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          10.05.2009 14:13
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          Great way to introduce reading in a fun way.

          When my son was due to start school last year he had no interest at all in learning to read so we tried to look at alternatives to make reading fun. My friend had given us some of the phonic books from the ELC and some of them interested him. He didnt want to read them but was looking at the pictures. I began to wonder if the pictures we actually distracting him and making him think that he didnt need to read. So on a trip into town I popped into the ELC and could not believe the range of reading materials that they stock. I found this set of flash cards and thought for £3.50 it would be worth a shot. Well I have to say they have been an absolute hit, not only with my 5 year old but with my 4 year old to. There are 70 cards in total and they have a very good range of starter words and there are also some blank cards. We have used the blank ones for our childrens names and our street as they are familiar words that they use. We have discovered many games to play with these, my sons favourite is when we hide the cards and they have to find them and tell us the word, if they get it correct they get a chocolate button. Sometimes they hide the cards and Daddy and Mummy have to hide them and tell them the word, getting it wrong most of the time and letting the kids correct us. We also use these to make little sentences and get the kids to read them. These have been really well used over the past year and are beginning to look a bit tired now but it has to be one of the best things that I have bought and at £3.50 I am delighted.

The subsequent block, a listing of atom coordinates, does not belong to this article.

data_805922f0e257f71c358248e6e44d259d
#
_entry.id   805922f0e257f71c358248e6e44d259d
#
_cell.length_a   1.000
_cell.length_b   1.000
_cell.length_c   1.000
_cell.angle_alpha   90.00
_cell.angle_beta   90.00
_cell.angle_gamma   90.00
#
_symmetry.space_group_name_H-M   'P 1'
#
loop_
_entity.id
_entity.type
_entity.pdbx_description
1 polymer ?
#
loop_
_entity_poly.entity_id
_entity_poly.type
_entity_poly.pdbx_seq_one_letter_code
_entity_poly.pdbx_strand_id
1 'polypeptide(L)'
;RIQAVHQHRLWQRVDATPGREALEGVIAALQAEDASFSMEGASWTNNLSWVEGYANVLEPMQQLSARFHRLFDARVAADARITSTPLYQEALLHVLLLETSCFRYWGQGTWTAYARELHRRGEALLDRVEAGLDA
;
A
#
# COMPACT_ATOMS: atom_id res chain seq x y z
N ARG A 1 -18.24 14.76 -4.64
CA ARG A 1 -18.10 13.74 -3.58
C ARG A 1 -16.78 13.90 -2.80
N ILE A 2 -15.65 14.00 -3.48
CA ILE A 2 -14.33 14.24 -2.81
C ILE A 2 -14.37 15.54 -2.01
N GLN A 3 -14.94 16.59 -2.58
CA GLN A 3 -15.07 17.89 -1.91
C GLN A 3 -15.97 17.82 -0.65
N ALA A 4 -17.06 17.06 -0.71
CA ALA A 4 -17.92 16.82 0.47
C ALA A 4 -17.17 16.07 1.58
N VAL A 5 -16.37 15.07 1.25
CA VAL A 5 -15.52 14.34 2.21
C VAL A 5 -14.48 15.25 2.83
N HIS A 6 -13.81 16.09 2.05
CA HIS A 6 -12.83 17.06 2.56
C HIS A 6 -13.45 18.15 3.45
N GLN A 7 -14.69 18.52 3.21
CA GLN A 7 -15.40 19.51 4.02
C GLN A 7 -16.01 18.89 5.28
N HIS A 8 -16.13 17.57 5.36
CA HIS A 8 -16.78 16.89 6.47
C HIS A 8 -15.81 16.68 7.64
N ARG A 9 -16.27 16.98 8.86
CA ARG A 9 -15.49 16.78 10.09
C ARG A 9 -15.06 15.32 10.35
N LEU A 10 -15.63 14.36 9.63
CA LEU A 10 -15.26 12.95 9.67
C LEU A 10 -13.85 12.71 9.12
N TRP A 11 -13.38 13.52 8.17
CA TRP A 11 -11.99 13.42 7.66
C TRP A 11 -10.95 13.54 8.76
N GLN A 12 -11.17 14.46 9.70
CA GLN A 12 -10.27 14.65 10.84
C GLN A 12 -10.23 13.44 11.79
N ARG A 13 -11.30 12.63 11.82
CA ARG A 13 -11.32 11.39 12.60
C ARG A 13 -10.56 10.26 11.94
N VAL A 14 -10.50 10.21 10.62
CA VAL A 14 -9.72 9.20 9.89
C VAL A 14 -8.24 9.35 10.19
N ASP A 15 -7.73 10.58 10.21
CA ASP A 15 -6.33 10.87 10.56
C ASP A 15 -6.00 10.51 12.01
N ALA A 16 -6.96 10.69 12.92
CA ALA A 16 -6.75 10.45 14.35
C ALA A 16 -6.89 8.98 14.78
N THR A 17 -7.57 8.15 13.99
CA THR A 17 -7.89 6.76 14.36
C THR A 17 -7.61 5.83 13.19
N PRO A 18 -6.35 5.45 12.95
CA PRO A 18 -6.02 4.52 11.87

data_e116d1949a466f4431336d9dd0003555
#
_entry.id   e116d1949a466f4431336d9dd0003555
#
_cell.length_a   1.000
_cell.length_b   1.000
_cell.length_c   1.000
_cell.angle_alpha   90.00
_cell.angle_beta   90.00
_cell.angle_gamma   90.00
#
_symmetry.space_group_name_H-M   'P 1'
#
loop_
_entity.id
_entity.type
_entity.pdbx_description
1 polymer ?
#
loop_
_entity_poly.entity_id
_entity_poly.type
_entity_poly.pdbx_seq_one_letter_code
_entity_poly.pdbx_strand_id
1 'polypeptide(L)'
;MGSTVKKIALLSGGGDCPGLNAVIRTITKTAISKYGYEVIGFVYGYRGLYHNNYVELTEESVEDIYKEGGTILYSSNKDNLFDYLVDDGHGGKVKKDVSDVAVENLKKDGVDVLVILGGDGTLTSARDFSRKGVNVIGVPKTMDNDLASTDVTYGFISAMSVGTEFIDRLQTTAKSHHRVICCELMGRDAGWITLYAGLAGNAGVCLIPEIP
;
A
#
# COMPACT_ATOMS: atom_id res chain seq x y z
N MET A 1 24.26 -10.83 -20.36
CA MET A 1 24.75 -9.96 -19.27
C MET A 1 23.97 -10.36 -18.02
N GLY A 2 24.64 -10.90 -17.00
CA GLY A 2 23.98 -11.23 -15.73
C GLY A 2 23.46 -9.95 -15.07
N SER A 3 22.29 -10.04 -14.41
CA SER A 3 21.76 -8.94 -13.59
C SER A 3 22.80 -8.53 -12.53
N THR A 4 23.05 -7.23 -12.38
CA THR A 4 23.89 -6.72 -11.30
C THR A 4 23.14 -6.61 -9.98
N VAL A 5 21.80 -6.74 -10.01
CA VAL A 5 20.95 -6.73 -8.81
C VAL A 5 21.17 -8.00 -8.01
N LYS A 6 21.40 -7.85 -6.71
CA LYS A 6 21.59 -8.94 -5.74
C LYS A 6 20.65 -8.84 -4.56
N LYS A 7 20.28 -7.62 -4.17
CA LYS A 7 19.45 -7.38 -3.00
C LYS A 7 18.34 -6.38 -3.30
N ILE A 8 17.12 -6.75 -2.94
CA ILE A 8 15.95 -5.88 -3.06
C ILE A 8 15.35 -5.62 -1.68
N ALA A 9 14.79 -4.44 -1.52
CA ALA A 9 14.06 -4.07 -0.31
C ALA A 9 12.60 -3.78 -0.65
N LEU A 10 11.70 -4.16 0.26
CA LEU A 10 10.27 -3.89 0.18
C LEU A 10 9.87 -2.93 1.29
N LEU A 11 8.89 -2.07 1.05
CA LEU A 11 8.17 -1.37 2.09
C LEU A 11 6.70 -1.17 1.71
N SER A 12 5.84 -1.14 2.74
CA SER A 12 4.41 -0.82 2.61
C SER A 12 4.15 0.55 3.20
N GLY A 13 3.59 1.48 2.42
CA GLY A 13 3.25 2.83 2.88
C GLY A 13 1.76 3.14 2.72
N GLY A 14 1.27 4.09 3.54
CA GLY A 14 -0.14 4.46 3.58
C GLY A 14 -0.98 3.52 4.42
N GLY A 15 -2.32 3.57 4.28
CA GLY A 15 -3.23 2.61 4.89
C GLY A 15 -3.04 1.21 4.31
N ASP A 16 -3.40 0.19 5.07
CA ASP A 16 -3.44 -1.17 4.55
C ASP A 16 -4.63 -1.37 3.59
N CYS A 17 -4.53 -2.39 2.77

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            02.03.2009 14:48
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            Help your child read!